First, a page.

When dealing with transactions that have long, deferred or indefinite completion dates, methods of freezing and unfreezing the register were also discussed. One solution was to adopt a two-stage approach. Firstly, one could register the contract and either apply for non-freezing or just allow the automatic 30-day freeze to expire. Secondly, the attorney could apply for the register to be re-frozen or frozen just before completion. Extending the freezing period was also suggested. Protecting the buyer and the lender is paramount when unfreezing the register.
There was almost unanimous support for a permanent connection to the e-conveyancing system, particularly from the commercial conveyancing community. Cost however was seen as something that may well make the smaller firms think twice. Commercial practitioners in particular emphasised their need to be able to access the system from anywhere in the world. If the system became available 24/7, this would meet their needs. Regarding DIY conveyancing, the following quote is worthy not only for its pithiness but also as a tart rejoinder to those who maintain that conveyancing can be performed by non-conveyancers:
"Not even the best heart surgeon in the land is permitted to operate upon his own dog. That privilege is quite properly reserved for the veterinary surgeon. The advantages of electronic conveyancing should be sufficient to justify the exclusion of unregulated amateurs."
Electronic Funds Transfer (EFT) systems
Views on existing systems of Electronic Funds Transfer (EFT) systems of payments were also canvassed. Generally, respondents felt that such a system had to be:
On the subject of impact assessment, the following describes how conveyancers feel about the eventual introduction of an e-conveyancing system:
"Many others felt that the costs had been considerably underestimated, particularly as the extent and nature of the system had yet to be settled upon. They felt that the IT investment to enable electronic signatures, upgrade software and comply with network access agreements and the associated training that would be required would negate any efficiency savings". The RIA decided that "e-conveyancing is not itself likely to reduce their costs per transaction by much, if at all".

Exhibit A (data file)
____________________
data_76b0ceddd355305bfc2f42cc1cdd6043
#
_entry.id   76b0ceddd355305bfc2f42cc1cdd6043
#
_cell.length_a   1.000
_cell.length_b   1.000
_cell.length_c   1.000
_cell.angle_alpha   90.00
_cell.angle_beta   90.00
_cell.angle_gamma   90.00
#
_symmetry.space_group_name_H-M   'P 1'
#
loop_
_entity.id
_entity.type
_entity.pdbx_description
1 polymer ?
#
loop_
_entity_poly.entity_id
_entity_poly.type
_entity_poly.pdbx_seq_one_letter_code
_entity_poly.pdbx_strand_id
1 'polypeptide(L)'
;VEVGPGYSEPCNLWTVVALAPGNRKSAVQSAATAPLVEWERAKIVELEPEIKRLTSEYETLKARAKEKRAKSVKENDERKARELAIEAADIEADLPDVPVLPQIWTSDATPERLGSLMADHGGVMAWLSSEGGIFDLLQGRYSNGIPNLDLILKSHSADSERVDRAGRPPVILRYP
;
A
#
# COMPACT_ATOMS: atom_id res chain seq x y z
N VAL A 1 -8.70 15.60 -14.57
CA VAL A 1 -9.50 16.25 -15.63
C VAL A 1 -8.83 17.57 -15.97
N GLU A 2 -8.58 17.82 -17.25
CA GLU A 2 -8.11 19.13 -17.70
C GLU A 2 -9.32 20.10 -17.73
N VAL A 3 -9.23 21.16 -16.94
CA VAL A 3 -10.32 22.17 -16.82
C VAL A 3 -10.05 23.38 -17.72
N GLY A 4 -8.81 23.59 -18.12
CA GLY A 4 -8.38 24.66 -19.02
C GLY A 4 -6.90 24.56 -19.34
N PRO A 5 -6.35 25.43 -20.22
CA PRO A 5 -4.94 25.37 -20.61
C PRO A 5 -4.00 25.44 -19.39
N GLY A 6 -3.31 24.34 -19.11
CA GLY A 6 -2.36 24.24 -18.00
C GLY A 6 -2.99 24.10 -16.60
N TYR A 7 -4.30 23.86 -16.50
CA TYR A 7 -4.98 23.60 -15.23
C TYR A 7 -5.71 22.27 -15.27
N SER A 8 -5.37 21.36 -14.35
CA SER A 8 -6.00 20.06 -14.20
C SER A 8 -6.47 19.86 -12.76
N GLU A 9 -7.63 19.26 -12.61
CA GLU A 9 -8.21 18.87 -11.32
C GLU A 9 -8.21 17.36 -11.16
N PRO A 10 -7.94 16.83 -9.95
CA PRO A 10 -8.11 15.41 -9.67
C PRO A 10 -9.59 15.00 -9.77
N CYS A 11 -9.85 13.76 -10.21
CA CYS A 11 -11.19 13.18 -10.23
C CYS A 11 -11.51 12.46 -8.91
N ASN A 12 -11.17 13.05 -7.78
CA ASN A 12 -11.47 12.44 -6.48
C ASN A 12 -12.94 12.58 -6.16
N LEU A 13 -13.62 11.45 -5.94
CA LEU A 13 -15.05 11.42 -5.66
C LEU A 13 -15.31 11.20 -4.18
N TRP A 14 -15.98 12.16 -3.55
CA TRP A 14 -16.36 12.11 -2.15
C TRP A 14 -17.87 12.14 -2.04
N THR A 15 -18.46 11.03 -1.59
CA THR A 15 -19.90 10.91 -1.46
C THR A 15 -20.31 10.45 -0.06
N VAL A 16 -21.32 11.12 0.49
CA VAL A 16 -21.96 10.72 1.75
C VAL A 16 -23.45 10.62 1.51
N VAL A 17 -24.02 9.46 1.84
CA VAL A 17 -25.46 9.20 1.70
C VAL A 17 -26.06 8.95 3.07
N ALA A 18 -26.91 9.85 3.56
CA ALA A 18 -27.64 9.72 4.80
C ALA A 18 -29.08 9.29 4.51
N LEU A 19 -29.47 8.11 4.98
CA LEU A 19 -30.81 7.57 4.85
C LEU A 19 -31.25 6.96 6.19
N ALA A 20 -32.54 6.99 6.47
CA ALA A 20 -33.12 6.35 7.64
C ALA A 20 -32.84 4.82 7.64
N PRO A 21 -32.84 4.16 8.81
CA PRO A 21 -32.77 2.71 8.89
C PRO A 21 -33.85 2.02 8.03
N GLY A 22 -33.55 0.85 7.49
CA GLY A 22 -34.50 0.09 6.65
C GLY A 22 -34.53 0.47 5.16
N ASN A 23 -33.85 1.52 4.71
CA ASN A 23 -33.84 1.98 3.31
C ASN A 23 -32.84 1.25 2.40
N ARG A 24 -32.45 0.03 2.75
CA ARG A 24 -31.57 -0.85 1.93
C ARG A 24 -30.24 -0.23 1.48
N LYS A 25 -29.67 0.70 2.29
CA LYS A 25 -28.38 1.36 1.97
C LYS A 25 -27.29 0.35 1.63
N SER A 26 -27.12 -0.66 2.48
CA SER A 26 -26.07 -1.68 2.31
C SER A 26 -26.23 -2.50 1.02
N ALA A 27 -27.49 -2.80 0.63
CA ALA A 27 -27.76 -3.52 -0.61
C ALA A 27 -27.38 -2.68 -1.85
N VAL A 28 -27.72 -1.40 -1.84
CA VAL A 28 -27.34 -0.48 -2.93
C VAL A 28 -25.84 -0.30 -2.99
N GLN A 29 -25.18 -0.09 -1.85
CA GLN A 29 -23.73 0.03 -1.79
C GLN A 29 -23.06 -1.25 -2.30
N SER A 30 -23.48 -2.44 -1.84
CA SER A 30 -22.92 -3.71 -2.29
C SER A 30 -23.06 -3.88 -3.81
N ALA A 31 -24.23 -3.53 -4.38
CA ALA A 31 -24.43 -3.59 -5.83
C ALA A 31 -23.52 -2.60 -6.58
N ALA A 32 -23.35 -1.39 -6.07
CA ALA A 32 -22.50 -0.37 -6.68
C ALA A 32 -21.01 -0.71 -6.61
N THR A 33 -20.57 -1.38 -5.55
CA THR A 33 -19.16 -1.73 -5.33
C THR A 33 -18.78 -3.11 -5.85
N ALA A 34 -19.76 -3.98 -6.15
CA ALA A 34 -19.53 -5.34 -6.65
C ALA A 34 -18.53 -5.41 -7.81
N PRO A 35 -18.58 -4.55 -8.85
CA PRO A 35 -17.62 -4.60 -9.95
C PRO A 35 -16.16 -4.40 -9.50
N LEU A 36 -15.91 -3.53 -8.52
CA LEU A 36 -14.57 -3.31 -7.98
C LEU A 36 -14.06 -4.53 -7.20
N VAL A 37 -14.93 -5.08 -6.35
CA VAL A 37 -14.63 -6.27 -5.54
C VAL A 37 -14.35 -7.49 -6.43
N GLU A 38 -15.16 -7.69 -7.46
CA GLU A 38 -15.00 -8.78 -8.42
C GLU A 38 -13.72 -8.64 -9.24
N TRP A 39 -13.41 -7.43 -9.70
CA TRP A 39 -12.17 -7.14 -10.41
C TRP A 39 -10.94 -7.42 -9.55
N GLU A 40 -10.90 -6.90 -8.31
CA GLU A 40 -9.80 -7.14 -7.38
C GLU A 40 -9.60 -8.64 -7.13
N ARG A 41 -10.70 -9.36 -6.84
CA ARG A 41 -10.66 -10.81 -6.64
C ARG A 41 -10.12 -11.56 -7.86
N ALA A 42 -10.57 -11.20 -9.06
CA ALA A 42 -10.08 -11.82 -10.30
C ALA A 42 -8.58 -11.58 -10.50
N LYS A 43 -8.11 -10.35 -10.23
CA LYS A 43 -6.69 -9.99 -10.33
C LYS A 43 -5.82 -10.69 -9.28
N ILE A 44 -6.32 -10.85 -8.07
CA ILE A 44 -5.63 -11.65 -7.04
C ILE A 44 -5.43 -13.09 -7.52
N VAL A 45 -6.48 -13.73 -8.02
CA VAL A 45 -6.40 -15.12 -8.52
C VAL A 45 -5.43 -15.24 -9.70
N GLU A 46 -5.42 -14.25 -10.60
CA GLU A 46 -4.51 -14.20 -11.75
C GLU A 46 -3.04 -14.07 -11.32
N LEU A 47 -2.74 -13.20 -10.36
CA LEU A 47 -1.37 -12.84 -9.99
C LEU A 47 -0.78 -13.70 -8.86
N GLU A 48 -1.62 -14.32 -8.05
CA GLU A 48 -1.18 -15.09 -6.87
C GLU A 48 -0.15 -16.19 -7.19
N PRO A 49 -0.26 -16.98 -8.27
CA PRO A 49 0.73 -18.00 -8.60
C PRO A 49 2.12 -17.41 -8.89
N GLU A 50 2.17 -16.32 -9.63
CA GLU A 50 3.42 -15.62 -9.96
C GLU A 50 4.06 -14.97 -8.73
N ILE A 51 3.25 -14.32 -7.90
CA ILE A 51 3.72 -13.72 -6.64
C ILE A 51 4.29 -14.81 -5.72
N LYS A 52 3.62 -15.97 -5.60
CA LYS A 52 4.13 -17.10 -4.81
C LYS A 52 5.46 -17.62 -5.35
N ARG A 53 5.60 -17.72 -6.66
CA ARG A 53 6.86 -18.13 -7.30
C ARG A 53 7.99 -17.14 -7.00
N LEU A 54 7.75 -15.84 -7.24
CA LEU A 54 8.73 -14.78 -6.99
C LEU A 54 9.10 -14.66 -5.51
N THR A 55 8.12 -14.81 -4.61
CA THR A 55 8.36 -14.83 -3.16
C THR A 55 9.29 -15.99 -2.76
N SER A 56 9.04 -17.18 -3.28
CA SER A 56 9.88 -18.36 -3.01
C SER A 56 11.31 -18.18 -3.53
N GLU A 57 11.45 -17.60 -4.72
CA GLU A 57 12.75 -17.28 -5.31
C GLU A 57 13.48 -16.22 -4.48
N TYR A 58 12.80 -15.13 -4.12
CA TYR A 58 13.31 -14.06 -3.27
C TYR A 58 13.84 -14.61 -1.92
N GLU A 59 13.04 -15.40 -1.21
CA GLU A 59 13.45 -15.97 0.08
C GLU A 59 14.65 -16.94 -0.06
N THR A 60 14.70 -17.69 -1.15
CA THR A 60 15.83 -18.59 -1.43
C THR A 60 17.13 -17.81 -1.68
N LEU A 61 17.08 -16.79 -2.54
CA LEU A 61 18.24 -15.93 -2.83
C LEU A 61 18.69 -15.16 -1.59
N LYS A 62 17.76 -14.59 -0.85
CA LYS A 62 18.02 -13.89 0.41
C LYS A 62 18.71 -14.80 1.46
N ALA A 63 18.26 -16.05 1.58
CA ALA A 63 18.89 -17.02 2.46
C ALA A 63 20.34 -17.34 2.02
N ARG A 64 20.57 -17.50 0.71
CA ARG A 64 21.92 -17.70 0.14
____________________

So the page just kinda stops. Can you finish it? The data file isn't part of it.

Most respondents felt that costs would rise and that these would be passed on to clients. Unless the terms of network access agreements were sufficiently flexible, partners and senior practitioners would be involved far more than currently in clerical tasks on the system naturally adding to costs. Some respondents specifically queried the validity of the specific set-up and connection costs mentioned for case management systems within the RIA - they claimed that these costs were an underestimate.
A number of respondents urged the Registry to examine existing service providers within the current conveyancing system. They asked the RIA to ensure that e-conveyancing integrated with what was already available to provide greater flexibility and choice and limit the cost impact upon practitioners.
Respondents felt that the human element was being underestimated and that the implementation of an electronic system would not per se speed up the conveyancing process. When commenting on the general impact on firms, the following is representative of the fears the smaller ones have: "Many [responses] focussed on the belief that the IT investment required [hardware, software and staff training costs] would lead to the consolidation of the market amongst a smaller number of larger firms. Many small conveyancing firms would struggle, particularly in rural areas."
The potential benefits of the new system could far outweigh the disadvantages by speeding up the conveyancing process, closing the registration gap and providing greater transparency for both practitioner and clients. All practitioners saw it as a natural progression in terms of using e-technologies and appreciated that it had the potential to address or improve the present system.